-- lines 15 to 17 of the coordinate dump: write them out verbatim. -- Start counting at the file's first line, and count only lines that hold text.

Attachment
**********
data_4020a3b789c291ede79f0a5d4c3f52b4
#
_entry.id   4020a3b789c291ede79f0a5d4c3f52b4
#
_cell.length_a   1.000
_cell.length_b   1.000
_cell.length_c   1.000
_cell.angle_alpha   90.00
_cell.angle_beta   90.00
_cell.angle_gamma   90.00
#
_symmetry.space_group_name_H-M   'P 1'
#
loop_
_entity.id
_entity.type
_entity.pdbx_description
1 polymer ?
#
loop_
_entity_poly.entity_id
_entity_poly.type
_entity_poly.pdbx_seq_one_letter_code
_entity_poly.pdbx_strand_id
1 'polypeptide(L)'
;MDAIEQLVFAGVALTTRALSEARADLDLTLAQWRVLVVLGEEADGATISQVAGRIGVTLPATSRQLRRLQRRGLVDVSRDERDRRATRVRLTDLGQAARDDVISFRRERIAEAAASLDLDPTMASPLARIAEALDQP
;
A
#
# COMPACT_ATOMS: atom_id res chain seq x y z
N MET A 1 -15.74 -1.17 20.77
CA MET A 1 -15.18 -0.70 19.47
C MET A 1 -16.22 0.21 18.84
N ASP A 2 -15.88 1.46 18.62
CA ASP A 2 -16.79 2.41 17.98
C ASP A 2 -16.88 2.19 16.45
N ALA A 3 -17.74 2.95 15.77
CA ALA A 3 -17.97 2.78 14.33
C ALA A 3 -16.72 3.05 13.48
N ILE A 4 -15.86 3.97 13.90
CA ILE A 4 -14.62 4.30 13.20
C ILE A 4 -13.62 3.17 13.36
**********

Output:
_entity.id
_entity.type
_entity.pdbx_description